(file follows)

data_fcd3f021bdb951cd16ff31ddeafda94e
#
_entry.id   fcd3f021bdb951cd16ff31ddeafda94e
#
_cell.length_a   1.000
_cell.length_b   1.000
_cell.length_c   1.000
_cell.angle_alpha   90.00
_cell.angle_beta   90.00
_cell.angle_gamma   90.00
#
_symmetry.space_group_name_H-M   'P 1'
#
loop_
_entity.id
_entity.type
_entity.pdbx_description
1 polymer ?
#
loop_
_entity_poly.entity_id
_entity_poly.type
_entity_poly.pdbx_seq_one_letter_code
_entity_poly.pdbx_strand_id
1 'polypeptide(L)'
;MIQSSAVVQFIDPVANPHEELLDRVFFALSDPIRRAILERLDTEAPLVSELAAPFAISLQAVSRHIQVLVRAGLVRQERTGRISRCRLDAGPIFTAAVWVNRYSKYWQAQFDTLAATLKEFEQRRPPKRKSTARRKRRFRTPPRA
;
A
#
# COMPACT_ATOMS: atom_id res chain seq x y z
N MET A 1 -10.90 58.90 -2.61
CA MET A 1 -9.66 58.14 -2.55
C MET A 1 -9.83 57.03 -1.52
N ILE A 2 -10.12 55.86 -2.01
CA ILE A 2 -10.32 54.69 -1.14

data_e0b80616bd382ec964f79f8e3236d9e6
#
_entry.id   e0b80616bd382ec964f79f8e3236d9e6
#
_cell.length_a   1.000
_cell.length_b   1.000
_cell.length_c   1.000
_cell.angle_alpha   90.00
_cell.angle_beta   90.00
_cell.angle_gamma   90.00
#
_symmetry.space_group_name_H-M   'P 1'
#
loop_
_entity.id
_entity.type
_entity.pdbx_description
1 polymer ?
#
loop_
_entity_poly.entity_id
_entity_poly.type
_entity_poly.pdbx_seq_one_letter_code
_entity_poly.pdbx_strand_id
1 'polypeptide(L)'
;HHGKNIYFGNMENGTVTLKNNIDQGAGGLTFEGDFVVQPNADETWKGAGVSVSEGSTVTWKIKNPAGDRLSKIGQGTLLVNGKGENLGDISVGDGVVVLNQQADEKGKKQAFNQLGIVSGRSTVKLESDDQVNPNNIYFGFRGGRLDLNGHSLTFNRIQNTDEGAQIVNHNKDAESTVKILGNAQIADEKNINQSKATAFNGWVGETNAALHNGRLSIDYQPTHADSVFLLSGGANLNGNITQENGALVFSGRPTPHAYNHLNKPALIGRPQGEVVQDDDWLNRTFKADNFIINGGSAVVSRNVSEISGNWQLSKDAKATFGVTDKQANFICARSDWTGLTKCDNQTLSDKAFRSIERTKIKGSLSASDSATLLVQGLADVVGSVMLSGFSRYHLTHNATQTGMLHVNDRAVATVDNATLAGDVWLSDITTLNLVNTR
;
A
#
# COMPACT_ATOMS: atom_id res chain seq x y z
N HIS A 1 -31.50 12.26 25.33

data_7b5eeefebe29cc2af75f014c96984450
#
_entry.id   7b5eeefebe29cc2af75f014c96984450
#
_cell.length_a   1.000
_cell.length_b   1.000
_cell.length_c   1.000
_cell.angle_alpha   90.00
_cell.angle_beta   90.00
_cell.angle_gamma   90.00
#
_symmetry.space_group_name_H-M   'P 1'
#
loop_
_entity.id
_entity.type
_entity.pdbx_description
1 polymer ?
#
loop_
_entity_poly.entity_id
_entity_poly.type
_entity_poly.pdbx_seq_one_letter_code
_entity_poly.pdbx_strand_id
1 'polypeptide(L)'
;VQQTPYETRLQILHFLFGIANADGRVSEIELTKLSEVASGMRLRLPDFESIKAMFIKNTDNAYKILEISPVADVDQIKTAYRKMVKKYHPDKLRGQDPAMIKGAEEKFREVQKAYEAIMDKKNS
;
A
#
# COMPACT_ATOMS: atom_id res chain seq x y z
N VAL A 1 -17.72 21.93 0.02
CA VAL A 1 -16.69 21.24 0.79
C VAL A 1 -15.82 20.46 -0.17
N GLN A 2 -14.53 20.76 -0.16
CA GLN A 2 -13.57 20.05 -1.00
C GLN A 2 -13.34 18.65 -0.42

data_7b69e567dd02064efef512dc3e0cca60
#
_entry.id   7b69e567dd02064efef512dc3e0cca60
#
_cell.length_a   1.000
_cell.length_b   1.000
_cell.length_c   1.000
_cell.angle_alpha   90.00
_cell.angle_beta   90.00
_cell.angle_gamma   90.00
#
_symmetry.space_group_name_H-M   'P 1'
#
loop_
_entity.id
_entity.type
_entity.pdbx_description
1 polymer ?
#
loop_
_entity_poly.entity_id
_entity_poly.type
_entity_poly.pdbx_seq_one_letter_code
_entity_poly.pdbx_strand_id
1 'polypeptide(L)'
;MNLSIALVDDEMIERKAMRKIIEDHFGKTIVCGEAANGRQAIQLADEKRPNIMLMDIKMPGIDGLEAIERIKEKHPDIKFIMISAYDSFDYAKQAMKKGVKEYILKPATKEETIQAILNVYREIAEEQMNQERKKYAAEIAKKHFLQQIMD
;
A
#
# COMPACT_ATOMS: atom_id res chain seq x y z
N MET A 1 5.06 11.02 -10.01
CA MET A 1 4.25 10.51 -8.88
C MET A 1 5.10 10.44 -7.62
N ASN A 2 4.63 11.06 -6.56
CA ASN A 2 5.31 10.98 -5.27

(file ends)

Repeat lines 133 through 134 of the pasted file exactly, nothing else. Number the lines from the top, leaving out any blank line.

N MET A 1 5.06 11.02 -10.01
CA MET A 1 4.25 10.51 -8.88